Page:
‘Jersey Boys’ chase the music

Published 10:48 am Friday, July 4, 2014

By Chuck Lilley

One of the closing lines within Director Clint Eastwood’s latest film “Jersey Boys” appropriately sums up the movie. Aging central character Frankie Valli, played by actor John Lloyd Young, as the lead singer of the 1960’s rock and roll band The Four Seasons laments, “…like the Energizer Bunny, I just keep going and going….chasing the music.”

Unfortunately, the unfolding story of the lengthy music-based biopic rarely catches up with the band’s numerous hit tunes. Perhaps unfairly audiences have come to expect high-quality films from the talented no-nonsense director. His dramatic films, “The Unforgiven,” “Mystic River,” “Million Dollar Baby,” “Space Cowboys,” and “Gran Torino,” received much critical acclaim and box office success. With “Jersey Boys,” audiences will leave wanting more music and less drama.

The movie is not a complete wash-out. Strong vocals from the well-selected cast allow the film to rock during performances (Eastwood insisted on live music takes) of many of the group’s hits, such as “Sherry,” “Rag Doll,” “Walk Like a Man,” “Who Loves You,” “Big Girls Don’t Cry,” “Working My Way Back to You.” The energy and vocal harmony of actors Young, Vincent Piazza as lead guitarist Tommy DeVito, Mike Lamenda as bassist Nick Massi, and Erich Bergen as keyboardist and song-writing genius Bob Gaudio, enable audiences to appreciate why The Four Seasons rivaled The Beach Boys and The Beatles in popularity during the 1960s. However, Eastwood too frequently interrupts these sonorous moments with laborious periods of the unfolding drama.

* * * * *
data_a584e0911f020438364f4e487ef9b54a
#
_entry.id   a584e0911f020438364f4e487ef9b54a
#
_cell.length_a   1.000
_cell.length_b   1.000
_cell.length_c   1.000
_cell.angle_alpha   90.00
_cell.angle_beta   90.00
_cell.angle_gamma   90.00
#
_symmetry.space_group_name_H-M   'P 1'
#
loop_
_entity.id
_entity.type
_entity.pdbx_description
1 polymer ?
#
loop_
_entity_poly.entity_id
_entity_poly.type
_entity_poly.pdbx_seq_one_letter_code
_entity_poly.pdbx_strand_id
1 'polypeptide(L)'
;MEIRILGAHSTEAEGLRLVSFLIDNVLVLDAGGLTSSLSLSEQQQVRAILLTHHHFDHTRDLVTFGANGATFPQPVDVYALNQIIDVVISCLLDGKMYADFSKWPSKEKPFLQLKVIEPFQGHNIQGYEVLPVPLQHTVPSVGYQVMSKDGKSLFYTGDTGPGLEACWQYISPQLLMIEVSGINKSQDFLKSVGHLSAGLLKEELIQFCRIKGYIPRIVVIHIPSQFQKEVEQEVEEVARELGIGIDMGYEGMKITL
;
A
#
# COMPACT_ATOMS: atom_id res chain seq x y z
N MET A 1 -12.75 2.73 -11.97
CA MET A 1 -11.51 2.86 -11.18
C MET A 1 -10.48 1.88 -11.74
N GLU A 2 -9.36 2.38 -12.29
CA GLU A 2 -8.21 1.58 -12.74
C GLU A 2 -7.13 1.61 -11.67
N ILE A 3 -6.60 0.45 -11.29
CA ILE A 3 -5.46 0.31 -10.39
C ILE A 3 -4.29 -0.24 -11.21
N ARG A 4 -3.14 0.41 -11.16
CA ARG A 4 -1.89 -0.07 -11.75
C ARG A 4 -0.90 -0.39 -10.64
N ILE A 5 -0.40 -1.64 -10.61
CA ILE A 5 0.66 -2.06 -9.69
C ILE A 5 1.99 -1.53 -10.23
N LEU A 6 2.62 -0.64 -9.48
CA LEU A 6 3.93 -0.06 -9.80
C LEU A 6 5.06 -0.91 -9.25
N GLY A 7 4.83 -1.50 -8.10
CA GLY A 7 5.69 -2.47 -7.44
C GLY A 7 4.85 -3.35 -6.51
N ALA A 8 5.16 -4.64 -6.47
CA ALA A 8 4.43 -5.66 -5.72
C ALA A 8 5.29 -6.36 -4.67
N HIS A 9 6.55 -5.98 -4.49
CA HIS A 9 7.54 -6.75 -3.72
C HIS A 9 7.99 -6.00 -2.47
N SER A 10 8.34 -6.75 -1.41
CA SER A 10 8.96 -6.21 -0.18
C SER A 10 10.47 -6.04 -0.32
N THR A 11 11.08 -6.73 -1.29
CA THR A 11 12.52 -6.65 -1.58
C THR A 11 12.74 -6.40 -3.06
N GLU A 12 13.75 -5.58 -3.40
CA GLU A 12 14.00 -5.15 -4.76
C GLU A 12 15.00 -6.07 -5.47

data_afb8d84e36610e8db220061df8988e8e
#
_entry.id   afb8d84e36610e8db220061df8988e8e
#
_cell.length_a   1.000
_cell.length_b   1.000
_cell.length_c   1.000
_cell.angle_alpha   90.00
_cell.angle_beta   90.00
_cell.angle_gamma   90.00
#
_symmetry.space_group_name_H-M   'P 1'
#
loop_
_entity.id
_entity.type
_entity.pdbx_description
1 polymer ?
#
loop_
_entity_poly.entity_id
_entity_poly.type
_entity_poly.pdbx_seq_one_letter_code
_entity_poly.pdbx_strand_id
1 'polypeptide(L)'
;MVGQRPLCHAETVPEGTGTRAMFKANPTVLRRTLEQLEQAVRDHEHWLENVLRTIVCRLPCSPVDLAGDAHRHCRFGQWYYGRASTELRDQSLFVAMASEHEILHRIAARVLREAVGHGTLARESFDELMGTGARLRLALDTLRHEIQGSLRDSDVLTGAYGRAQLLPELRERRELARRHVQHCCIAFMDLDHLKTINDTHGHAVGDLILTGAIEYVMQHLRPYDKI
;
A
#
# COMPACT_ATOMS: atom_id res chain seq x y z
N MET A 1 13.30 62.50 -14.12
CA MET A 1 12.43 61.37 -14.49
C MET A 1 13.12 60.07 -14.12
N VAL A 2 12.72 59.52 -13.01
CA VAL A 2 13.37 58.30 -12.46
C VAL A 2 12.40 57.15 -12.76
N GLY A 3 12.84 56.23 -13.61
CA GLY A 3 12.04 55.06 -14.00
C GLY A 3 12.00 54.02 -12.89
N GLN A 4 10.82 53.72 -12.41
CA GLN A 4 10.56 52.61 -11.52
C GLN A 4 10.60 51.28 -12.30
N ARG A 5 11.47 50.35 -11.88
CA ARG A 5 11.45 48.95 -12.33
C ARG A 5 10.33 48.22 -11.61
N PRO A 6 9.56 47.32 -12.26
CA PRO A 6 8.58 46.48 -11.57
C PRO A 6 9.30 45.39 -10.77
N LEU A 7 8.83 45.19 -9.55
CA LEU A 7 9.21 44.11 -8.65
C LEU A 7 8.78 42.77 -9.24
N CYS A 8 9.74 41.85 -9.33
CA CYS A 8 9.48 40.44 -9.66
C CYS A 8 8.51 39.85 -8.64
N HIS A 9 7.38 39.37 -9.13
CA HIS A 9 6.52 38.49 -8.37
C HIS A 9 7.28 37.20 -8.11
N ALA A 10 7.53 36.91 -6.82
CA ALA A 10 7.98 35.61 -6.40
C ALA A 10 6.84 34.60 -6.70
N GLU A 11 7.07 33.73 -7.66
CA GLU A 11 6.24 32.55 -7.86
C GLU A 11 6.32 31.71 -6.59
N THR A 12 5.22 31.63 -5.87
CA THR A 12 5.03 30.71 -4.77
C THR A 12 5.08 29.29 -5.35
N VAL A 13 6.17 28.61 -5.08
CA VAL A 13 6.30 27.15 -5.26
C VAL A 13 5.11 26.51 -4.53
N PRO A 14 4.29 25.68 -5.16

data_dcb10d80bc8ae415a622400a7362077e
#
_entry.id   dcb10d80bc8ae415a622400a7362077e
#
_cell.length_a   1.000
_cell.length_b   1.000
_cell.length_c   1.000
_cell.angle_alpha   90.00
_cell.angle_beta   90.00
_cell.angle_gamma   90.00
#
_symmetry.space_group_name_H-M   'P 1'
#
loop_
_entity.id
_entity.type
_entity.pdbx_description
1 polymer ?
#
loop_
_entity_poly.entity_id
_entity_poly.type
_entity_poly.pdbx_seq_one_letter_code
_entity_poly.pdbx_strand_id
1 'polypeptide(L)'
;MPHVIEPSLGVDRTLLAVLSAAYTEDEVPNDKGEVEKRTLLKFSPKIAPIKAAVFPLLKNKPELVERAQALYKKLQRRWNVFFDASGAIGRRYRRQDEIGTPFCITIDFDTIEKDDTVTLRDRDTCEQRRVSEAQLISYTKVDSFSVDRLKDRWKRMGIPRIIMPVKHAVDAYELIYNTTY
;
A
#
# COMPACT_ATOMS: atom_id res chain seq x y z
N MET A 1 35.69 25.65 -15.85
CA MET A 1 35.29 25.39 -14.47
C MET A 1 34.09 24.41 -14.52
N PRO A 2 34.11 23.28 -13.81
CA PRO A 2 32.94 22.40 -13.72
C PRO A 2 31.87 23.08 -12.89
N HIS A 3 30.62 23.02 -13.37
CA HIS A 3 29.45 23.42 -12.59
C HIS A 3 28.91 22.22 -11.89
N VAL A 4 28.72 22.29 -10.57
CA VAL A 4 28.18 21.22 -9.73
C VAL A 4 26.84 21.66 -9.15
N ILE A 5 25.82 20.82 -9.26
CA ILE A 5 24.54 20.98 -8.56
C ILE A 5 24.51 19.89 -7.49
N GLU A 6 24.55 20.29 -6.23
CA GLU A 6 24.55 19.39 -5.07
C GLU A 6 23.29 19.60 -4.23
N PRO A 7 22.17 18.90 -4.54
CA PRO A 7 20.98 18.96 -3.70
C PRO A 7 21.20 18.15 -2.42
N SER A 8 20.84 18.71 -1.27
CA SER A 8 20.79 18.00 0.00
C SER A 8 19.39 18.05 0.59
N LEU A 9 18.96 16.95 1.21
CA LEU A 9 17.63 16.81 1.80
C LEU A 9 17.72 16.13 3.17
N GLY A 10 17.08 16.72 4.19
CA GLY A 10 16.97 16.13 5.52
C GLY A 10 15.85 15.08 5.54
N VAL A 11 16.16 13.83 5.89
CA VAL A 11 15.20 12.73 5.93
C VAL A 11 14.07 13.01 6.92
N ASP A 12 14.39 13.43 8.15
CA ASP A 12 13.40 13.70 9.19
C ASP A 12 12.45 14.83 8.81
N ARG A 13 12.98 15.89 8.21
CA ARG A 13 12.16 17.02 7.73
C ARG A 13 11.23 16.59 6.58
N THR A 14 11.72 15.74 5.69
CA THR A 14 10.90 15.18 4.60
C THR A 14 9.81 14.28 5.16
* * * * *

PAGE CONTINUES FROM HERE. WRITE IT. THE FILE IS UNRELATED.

It is not that the story of The Four Seasons is completely uninteresting. The band’s nation-wide discovery from lawless, teenage roots to become one of the best-selling rock and roll groups of all time is both improbable and remarkable. The linkage of lead singer Frankie Valli with songwriter Bob Gaudio is fortuitous and leads to studio and audience recognition.

Skyrocketing fame, financial success, debt and overnight teen adulation, create personal and family struggles and generate ongoing friction among all four band members. Valli’s character flaws contribute to the personal problems of his wife and to the drug-related issues of a talented daughter and are heart-breaking. However, his Italian family grounding and eventual maturity allow him to admirably confront his many shortcomings and to responsibly attempt to balance career ambition with a desire for family happiness.

Today at age 80, Valli is happily entertaining audiences, and as evident by his rendition of “Can’t Take My Eyes of You” on last year’s “American Idol” finale, incredibly can still get the job done.

As The Four Seasons heart and soul, actor John Lloyd Young reprises his Broadway lead role. His falsetto is strikingly similar to Valli’s unique sound, and his strong on-screen performance justifies Eastwood’s casting decision (Young was not required to audition for the role). Christopher Walken is New Jersey mobster Angelo “Gyp” Decarlo who becomes the indispensable godfather to Valli. Walken again creates a believable character.

His song-and-dance versatility is also featured in the closing scene. Another notable performance is that of “Law and Order SVU’s” Mike Doyle as gay record-producer Bob Crewe.

It is a shame that audiences must wait until the last scene for one of “Jersey Boys” finest moments — the entire cast sings and dances to “December 1963” in grand Broadway style. Less drama and more music would have made for a better viewing experience. But considering Eastwood’s remarkable string of successful films, the 84-year-old director can be “forgiven” this once for the “Jersey Boys” aberration.

“Jersey Boys” is currently playing in most Hampton Roads theaters.

Chuck’s rating: three stars (out of five)